In a previous post, we’ve looked at how to create a successful business plan. But what is the value of business planning? Should you do it? Find out 18 helpful ways that business planning can add value to your existing or potential venture.
A Business Plan is a written document prepared by the entrepreneur, describing all the relevant internal and external elements involved in starting a new venture or sustaining an existing one. The business plan answers the questions: Where am I coming from? where am I? Where am I going? How do I get there?
THE VALUE OF BUSINESS PLANNING
It helps in determining the viability of the venture in a designated industry, sector or market. It also provides broad guidance to the entrepreneur in organizing the planning and implementation activities and it is valuable to potential investors or sponsors/ financiers.
WHY YOU NEED A BUSINESS PLAN
1. To prove that you’re serious about your business. Formal business planning is necessary to show all interested parties — employees, investors, partners and yourself — that you are committed to building the business.
2. To establish business milestones. The business plan should clearly lay out the long-term milestones that are most important to the success of your business.
3. To better understand your competitors and your competitive advantage. It is critical to understand your company’s competitive advantages.
4. To better understand your customers. Why do they buy when they buy? Why don’t they when they don’t? An in-depth customer analysis is essential to an effective business plan and to a successful business venture.
5. To assess the feasibility of your venture. How good is this opportunity? The business plan process involves researching your target market, as well as the competitive landscape, and serves as a feasibility study for the success of your venture.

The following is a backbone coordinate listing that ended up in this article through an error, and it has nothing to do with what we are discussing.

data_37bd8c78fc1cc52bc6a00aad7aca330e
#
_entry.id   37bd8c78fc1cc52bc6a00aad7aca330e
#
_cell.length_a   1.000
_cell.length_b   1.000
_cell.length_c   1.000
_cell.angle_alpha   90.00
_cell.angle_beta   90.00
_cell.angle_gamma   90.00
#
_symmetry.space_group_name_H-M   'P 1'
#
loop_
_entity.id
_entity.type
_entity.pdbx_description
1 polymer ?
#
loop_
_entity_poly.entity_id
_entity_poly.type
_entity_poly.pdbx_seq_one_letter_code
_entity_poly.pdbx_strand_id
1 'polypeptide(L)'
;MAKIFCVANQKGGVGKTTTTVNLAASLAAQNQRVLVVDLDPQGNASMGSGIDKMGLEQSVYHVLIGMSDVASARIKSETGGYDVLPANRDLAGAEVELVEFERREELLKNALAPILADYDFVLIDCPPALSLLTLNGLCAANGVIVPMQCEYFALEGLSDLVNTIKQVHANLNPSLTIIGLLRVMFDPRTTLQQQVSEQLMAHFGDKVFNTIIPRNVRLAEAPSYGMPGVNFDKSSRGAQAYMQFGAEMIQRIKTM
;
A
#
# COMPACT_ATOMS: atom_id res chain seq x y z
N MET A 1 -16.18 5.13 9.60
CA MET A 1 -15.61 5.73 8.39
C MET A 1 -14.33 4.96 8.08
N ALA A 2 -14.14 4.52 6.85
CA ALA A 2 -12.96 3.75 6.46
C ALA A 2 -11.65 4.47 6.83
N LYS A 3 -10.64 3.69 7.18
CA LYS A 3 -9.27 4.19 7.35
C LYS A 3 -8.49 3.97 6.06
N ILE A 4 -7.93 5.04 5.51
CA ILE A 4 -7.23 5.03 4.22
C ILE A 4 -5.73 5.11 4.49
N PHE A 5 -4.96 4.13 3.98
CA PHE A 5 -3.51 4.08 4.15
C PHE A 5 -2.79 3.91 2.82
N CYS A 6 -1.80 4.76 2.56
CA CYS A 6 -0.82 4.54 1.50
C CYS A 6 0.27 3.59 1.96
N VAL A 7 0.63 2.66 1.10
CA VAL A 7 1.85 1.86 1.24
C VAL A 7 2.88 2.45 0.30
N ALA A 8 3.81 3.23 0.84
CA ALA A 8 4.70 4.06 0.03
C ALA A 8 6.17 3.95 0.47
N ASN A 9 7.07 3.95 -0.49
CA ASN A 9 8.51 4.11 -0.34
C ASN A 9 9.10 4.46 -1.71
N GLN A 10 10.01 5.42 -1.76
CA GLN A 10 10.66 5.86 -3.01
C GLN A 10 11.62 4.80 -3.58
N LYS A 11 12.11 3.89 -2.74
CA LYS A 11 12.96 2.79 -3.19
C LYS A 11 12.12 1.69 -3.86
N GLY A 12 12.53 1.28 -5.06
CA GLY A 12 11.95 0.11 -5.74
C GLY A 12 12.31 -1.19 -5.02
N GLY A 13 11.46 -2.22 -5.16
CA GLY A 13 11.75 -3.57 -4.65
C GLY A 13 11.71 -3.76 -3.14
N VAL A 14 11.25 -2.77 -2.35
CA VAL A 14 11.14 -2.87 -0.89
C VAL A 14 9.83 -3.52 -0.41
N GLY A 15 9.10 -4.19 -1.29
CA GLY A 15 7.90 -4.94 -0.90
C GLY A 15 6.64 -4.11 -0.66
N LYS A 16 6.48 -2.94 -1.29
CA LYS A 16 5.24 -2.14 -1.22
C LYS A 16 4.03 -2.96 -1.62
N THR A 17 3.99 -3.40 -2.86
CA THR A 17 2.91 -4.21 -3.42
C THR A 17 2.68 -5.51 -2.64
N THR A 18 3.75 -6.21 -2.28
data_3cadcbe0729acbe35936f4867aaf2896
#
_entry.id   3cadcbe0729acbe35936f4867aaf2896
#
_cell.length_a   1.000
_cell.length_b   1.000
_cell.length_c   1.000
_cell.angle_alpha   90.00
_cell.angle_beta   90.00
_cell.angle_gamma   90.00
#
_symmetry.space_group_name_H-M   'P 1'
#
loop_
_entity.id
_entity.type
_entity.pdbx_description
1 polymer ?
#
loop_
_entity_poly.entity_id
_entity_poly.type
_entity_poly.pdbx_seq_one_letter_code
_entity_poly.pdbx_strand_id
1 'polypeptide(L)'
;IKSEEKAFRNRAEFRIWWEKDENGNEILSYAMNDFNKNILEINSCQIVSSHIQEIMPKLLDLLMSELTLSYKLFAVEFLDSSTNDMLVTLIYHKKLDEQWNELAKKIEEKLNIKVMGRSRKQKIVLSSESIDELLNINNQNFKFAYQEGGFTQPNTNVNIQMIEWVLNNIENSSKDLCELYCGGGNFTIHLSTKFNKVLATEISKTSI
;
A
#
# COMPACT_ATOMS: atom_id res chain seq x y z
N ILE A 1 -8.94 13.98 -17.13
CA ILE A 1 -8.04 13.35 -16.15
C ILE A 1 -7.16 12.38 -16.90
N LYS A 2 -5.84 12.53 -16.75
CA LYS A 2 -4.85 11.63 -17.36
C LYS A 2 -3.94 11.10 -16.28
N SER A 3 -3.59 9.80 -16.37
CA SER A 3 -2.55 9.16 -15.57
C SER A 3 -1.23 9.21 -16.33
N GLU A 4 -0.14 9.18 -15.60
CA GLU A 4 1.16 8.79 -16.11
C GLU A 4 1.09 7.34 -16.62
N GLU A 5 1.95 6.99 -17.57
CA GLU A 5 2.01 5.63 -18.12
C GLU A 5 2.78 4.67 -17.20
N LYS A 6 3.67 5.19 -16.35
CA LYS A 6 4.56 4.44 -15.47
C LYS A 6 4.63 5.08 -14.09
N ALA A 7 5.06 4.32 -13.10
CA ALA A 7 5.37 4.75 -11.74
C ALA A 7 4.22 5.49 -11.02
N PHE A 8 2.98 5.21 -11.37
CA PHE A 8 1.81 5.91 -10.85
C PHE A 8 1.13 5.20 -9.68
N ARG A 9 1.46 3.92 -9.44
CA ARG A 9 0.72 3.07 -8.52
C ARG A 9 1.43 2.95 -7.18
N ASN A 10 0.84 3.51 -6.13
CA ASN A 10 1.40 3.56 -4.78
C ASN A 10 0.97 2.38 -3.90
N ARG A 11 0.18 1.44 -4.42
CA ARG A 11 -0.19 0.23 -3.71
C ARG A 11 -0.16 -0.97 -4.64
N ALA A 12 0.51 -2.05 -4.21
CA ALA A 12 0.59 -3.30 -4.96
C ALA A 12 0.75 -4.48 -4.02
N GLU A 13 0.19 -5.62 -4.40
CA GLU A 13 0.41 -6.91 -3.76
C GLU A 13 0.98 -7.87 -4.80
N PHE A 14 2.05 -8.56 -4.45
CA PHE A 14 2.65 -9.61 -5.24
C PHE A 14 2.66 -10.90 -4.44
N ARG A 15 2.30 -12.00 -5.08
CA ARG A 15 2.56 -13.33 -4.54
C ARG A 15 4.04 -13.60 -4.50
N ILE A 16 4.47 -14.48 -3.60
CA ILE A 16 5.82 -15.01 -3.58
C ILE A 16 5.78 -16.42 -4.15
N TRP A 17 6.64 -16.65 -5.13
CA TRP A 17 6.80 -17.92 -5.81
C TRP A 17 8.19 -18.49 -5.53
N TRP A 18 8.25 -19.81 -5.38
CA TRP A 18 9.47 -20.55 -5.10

6. To document your revenue model. How exactly will your business make money? Documenting the revenue model helps to address challenges associated with the model.
7. To determine your financial needs. The business plan creation process helps you to determine exactly how much capital you need and what you will use it for. This process is essential for raising capital for business and for effectively employing the capital.
8. To attract investors. Formal business planning is the basis for financing proposals. The business plan answers investors’ questions such as: Is there a need for this product/service?
9. To reduce the risk of pursuing the wrong opportunity. The process of creating the business plan helps to minimize opportunity costs. Writing the business plan helps you assess the attractiveness of this particular opportunity, versus other opportunities.
10. To force you to research and really know your market. What are the most important trends in your industry? What are the greatest threats to your industry? Is the market growing or shrinking? What is the size of the target market for your product/service?
11. To attract employees and a management team. To attract and retain top quality talent, business planning is necessary. The business plan inspires employees and management that the idea is sound and that the business is poised to achieve its strategic goals.
12. To plot your course of actions and focus your efforts. Business planning provides a road-map from which to operate, and to look to for direction in times of doubt. Without a business plan, you may shift your short-term strategies constantly without a view to your long-term milestones.